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Recruitment & Selection Process
Recruitment & Selection Process
Recruitment & Selection Process
Recruitment & Selection Process
Recruitment & Selection Process
Recruitment & Selection Process
Recruitment & Selection Process
Recruitment & Selection Process
Recruitment & Selection Process
Recruitment & Selection Process
Recruitment & Selection Process
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Recruitment & Selection Process

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  • 1. By Lauren Caskie & Jen Barr Recruitment & Selection Process
  • 2. GOOD INTERVIEW TIPS
  • 3. On the Day of the Interview
    • Dress to impress: Dress smartly e.g.- shirt & tie
    • Be prepared: Take an extra copy of your resume to the interview along with a pen and a small notebook in case you want to take notes.
    • Be on time: Get to the interview about 10 minutes in advance – do not arrive too early and never arrive late.
    GOOD INTERVIEW TIPS
  • 4. During the Interview
    • Shake hands: Your handshake should be firm, but not too tight
    • Make eye contact
    • Speak clearly: Remind yourself to slow down when you talk and say each word very clearly.
    • Know something about the company
    • Look interested: Stay focused on what the employer is saying, if you look bored or are caught off-guard then they won't think you'd make a very good employee
    • Ask questions: Listen to what they say and think about what questions you can ask (about the company, the job, etc.)
    • Thank them for their time: On the way, make eye contact and shake their hand again. Thank them and tell them that you're looking forward to hearing from them.
  • 5. Personality Tests
    • Personality tests can be applied in a straightforward way at the early stages of selection to screen-out candidates who are likely to be unsuitable for the job.
  • 6. Aptitude & Ability Tests
    • Designed to assess your intellectual performance. These types of test can be broadly classified and you may be asked to sit a test which consists only of ‘numerical’ questions or these may form part of a test which consists of questions of different types.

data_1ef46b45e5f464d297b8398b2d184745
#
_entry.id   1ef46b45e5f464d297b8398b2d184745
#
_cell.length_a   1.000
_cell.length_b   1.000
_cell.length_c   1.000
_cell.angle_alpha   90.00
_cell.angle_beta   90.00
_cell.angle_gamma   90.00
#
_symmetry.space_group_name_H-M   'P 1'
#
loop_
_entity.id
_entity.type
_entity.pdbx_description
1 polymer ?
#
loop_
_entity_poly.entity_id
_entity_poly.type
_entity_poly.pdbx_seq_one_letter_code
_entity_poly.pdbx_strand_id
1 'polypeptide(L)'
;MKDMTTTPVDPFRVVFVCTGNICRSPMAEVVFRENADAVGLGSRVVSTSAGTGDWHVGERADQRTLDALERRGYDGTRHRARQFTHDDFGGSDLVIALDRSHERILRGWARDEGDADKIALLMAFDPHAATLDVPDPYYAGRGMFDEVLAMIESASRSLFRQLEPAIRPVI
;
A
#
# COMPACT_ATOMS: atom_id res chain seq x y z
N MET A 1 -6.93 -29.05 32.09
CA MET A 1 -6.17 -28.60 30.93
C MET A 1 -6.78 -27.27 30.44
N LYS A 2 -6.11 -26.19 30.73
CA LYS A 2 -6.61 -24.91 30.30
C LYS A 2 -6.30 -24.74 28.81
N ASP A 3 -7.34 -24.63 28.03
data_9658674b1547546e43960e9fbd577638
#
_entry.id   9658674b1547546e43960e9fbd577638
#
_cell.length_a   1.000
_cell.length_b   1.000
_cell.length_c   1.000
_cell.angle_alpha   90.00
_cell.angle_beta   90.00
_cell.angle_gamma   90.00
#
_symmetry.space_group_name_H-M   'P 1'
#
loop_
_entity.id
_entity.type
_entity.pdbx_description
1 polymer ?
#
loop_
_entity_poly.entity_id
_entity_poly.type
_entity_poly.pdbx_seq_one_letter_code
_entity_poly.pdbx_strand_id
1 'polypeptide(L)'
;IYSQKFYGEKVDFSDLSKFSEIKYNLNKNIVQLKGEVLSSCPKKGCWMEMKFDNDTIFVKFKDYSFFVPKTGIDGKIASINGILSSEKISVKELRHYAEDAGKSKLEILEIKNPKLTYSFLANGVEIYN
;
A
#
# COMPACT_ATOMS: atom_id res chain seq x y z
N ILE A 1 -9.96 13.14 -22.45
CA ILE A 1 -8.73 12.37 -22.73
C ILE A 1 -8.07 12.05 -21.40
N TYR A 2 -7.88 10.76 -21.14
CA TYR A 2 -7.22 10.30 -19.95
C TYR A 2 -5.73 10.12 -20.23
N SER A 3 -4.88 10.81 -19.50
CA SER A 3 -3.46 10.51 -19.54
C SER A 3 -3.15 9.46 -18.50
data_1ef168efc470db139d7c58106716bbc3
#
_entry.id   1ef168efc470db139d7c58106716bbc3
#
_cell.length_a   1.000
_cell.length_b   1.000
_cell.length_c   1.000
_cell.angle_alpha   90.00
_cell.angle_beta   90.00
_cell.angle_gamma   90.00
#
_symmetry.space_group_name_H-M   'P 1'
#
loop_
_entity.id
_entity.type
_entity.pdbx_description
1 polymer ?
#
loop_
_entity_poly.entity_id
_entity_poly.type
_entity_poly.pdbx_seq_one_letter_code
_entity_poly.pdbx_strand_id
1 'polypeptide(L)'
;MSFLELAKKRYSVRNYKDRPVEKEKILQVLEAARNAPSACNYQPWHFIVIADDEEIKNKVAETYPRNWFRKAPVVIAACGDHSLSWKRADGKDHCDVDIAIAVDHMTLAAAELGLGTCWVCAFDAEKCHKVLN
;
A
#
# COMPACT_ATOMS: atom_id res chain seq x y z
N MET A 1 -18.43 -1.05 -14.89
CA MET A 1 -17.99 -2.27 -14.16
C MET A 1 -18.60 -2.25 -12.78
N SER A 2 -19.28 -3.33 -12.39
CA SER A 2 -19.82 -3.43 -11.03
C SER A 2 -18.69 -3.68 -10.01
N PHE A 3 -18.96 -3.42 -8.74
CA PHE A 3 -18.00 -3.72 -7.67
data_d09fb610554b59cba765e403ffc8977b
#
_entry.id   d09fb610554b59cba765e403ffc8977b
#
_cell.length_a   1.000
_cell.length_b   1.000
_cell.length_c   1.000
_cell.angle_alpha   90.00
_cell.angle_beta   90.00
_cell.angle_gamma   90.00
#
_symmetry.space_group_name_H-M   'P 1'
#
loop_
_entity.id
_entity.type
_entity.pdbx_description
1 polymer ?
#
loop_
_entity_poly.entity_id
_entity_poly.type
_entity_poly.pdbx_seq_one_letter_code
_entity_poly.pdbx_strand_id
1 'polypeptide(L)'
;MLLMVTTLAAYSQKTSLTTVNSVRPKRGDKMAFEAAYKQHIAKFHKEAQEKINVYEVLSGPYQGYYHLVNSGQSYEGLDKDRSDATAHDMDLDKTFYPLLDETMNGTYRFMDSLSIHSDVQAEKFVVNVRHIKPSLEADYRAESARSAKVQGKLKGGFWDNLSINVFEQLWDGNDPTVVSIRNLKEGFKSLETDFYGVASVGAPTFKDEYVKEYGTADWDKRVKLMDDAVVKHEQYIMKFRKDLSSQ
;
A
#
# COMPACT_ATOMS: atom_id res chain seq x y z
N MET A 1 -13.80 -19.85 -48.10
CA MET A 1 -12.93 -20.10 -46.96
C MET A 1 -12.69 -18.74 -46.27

• This will depend very much on the job you are applying for.
    • For example, jobs that require you to handle figures on a day to day basis may have a higher proportion of numerical reasoning questions , whereas tests used for information technology jobs tend to have a higher proportion of abstract reasoning questions .
  • 7. Medical Tests
    • Medical tests are used by some professions to ensure candidates are physically able to carry out the activities required in the post.
    • Such as the police and fire service
  • 8. ASSESSMENT CENTRES
    • Assessment Centres typically use a combination of simulations, interviews and psychometrics to measure the performance of a group of Candidates against the skills and behaviours required for success in a particular job.
    • Assessment Centres greatly increase the chances of finding a suitable candidate and reduce the risk of selecting or promoting the wrong people.
  • 9. Assessment centres
    • Social/informal events - where you could meet a variety of people, including other candidates, the selectors, recent graduates and senior management. This is presented as an opportunity for you to find out about the organisation and to ask questions in a more casual setting. These events may appear informal and not part of the true assessment procedure but you should behave in a way that reflects well on you.
    • Information sessions - which provide more details about the organisation and the roles available. Listen carefully, as the information provided is likely to be more up to date than your previous research. If you are unclear about anything, ask. Asking inappropriate questions just to get noticed will not impress the selectors.
    • Tests and exercises - designed to reveal your potential. Selectors at assessment centres measure you against a set of competencies and each exercise is designed to assess one or more of these areas.
  • 10. Internal Recruitment Lack of stability in work teams due to team members regularly moving to other positions. Organisation can make use of its pool of existing workers Lack of ownership of tasks due to employee expectations of moving on to another job Further job opportunities may be created as a result of recruiting internally Less opportunity to bring new skills, ideas and experience into the organisation Existing employees have opportunity to enhance their career Smaller pool of workers to choose from Less expensive Disadvantages Advantages
  • 11. External Recruitment Recruitment process may be slower More chance of recruiting a ‘good fit’ because the organisation is recruiting from a wider pool Existing employees will not have the chance to enhance their careers The organisation attracts a wider pool of workers from home and abroad More expensive New workers can bring new skills and innovation to the organisation Disadvantages Advantages

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